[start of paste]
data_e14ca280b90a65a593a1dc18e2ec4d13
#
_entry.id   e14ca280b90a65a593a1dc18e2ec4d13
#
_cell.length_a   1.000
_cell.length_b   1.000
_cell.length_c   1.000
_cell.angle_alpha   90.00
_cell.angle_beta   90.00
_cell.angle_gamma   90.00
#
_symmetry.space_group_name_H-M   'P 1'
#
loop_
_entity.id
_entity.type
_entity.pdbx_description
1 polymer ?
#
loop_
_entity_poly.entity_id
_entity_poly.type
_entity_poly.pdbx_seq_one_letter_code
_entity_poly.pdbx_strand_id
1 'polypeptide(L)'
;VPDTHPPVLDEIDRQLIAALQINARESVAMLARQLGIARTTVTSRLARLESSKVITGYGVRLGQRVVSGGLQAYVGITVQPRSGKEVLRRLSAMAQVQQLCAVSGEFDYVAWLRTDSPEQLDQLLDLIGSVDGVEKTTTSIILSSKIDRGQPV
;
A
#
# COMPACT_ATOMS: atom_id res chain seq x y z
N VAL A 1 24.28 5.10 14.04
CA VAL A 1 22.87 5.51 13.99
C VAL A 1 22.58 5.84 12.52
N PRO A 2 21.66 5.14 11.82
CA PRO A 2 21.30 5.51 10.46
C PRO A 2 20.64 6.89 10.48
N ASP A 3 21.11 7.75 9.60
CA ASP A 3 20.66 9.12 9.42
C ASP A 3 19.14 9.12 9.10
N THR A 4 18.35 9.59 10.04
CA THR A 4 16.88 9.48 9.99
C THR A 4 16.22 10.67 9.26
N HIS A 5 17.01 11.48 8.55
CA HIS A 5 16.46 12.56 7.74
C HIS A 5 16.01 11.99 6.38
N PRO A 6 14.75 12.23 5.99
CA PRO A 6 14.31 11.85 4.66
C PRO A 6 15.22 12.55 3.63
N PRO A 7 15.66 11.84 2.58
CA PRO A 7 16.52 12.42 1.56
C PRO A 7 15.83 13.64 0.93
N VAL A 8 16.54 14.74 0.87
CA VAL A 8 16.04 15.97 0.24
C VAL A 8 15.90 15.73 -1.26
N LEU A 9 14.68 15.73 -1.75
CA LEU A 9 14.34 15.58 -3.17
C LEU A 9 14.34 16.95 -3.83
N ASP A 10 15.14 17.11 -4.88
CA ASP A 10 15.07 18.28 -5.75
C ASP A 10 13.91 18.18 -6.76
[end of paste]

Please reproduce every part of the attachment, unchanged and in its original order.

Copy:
data_e14ca280b90a65a593a1dc18e2ec4d13
#
_entry.id   e14ca280b90a65a593a1dc18e2ec4d13
#
_cell.length_a   1.000
_cell.length_b   1.000
_cell.length_c   1.000
_cell.angle_alpha   90.00
_cell.angle_beta   90.00
_cell.angle_gamma   90.00
#
_symmetry.space_group_name_H-M   'P 1'
#
loop_
_entity.id
_entity.type
_entity.pdbx_description
1 polymer ?
#
loop_
_entity_poly.entity_id
_entity_poly.type
_entity_poly.pdbx_seq_one_letter_code
_entity_poly.pdbx_strand_id
1 'polypeptide(L)'
;VPDTHPPVLDEIDRQLIAALQINARESVAMLARQLGIARTTVTSRLARLESSKVITGYGVRLGQRVVSGGLQAYVGITVQPRSGKEVLRRLSAMAQVQQLCAVSGEFDYVAWLRTDSPEQLDQLLDLIGSVDGVEKTTTSIILSSKIDRGQPV
;
A
#
# COMPACT_ATOMS: atom_id res chain seq x y z
N VAL A 1 24.28 5.10 14.04
CA VAL A 1 22.87 5.51 13.99
C VAL A 1 22.58 5.84 12.52
N PRO A 2 21.66 5.14 11.82
CA PRO A 2 21.30 5.51 10.46
C PRO A 2 20.64 6.89 10.48
N ASP A 3 21.11 7.75 9.60
CA ASP A 3 20.66 9.12 9.42
C ASP A 3 19.14 9.12 9.10
N THR A 4 18.35 9.59 10.04
CA THR A 4 16.88 9.48 9.99
C THR A 4 16.22 10.67 9.26
N HIS A 5 17.01 11.48 8.55
CA HIS A 5 16.46 12.56 7.74
C HIS A 5 16.01 11.99 6.38
N PRO A 6 14.75 12.23 5.99
CA PRO A 6 14.31 11.85 4.66
C PRO A 6 15.22 12.55 3.63
N PRO A 7 15.66 11.84 2.58
CA PRO A 7 16.52 12.42 1.56
C PRO A 7 15.83 13.64 0.93
N VAL A 8 16.54 14.74 0.87
CA VAL A 8 16.04 15.97 0.24
C VAL A 8 15.90 15.73 -1.26
N LEU A 9 14.68 15.73 -1.75
CA LEU A 9 14.34 15.58 -3.17
C LEU A 9 14.34 16.95 -3.83
N ASP A 10 15.14 17.11 -4.88
CA ASP A 10 15.07 18.28 -5.75
C ASP A 10 13.91 18.18 -6.76